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How Latinos Can Build Political Power in Port Chester, NY

On Friday, a federal judge settled a three-year dispute concerning how the Village of Port Chester elects its trustees. Latinos make up about half of Port Chester’s population, but no Latino had ever been elected within the Village. Read more…

November 10, 2009

Latinos in Port Chester, New York, have a new and exciting opportunity to make their voices heard. On Friday, a federal judge settled a three-year dispute concerning how the Village elects its Village trustees. In response to a lawsuit filed by the Department of Justice under the Voting Rights Act, the judge accepted the Village’s proposal to use an alternative system called “cumulative voting” rather than carving the Village into new electoral districts. Latinos make up about half of Port Chester’s population, but no Latino had ever been elected to the Village’s Board of Trustees or to the office of mayor. The Department of Justice sued under the Voting Rights Act, arguing that the town’s at-large elections impeded opportunities for the Village’s Latino population to elect its own representatives. The judge agreed that the Village’s at-large election system denied the Latino population fair representation and the issue then became how to remedy the injustice.

The Brennan Center, representing FairVote as amicus curiae, offered a few creative proposals for how Port Chester could change its electoral system to assure fair representation to the town’s Latino population. The Department of Justice argued that the Village should be divided into districts, each one of which would elect one Village representative. Districts are the most common remedy to Voting Rights Act violations, and when drawn correctly, can be effective at improving minority representation. However, drawing districts takes time and expertise, and it often results in partisan jousting. Moreover, drawing the lines can often carve up communities for the sake of the electoral map. In Port Chester, which is about 2.4 square miles and has about 28,000 people, districting would result in small geographic areas with potentially residents on one side of the street being in a different district than their neighbors on the other side.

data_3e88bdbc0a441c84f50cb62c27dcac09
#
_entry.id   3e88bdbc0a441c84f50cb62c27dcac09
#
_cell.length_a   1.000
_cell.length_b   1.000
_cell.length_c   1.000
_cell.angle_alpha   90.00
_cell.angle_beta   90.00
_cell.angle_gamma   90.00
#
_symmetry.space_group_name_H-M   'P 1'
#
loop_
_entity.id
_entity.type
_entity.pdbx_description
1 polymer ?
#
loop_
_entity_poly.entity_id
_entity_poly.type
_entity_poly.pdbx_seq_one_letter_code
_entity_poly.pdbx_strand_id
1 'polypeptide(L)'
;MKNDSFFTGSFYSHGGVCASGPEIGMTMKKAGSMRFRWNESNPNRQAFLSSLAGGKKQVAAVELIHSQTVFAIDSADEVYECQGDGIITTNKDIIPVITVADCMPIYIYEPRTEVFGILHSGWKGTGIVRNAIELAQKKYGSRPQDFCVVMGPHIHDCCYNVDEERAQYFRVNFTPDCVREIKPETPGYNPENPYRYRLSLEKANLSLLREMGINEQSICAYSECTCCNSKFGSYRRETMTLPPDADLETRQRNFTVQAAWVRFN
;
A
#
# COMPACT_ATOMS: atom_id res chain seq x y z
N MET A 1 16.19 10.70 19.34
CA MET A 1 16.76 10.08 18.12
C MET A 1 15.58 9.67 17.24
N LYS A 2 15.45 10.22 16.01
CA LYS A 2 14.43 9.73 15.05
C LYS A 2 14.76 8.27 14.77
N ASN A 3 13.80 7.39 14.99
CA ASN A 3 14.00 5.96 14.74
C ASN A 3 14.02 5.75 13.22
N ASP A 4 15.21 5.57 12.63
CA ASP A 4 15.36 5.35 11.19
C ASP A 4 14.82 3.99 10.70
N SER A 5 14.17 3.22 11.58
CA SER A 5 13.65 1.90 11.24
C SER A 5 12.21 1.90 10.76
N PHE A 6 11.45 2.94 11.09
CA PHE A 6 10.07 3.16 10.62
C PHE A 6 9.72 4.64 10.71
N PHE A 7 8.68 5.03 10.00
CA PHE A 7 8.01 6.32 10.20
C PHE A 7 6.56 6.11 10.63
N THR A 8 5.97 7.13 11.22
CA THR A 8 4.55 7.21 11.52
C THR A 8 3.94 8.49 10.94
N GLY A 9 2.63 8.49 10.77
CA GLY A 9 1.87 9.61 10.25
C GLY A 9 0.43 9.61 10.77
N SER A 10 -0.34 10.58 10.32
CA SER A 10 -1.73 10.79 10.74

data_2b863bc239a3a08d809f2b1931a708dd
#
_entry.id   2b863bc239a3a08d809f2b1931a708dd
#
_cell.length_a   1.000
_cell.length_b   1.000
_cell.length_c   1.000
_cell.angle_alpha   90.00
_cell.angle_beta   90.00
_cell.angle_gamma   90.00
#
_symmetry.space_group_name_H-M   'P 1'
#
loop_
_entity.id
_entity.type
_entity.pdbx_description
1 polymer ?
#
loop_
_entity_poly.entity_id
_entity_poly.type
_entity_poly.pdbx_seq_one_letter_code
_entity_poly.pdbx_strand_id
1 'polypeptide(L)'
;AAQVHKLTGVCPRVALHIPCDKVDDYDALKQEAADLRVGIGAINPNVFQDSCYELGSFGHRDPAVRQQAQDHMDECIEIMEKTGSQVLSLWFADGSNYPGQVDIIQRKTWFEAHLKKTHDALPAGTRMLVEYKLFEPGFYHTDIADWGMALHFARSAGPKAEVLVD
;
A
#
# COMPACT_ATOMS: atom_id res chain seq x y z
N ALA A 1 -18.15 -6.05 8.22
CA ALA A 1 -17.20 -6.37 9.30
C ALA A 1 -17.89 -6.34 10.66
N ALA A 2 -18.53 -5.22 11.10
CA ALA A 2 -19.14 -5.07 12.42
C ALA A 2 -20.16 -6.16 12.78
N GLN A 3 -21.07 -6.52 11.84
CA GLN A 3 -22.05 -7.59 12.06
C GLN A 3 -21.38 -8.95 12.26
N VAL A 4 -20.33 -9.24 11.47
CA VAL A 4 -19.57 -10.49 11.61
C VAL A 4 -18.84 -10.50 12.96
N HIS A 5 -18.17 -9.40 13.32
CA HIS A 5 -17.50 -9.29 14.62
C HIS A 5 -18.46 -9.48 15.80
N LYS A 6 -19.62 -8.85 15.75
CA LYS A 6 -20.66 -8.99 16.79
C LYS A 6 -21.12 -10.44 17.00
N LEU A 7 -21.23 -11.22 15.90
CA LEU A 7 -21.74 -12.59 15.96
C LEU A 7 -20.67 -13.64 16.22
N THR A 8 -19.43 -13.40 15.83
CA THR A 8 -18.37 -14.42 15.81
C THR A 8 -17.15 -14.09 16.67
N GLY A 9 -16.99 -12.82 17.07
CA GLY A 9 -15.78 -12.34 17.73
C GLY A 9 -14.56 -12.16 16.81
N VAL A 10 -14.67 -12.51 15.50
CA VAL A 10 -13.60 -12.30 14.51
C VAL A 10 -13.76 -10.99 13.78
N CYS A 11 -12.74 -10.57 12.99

Moreover, districts are of limited advantage to the minority groups living outside the minority representation districts. This was a special concern in Port Chester where some 80 odd percent of the citizen voting-age Latino population lived outside the proposed remedial district. As the Latino population of Port Chester continues to grow (estimates are that it has grown 73% from 1990 to 2006), having only one district which elects the minority-preferred candidate could create another form of underrepresentation.

Cumulative Voting vs. Choice Voting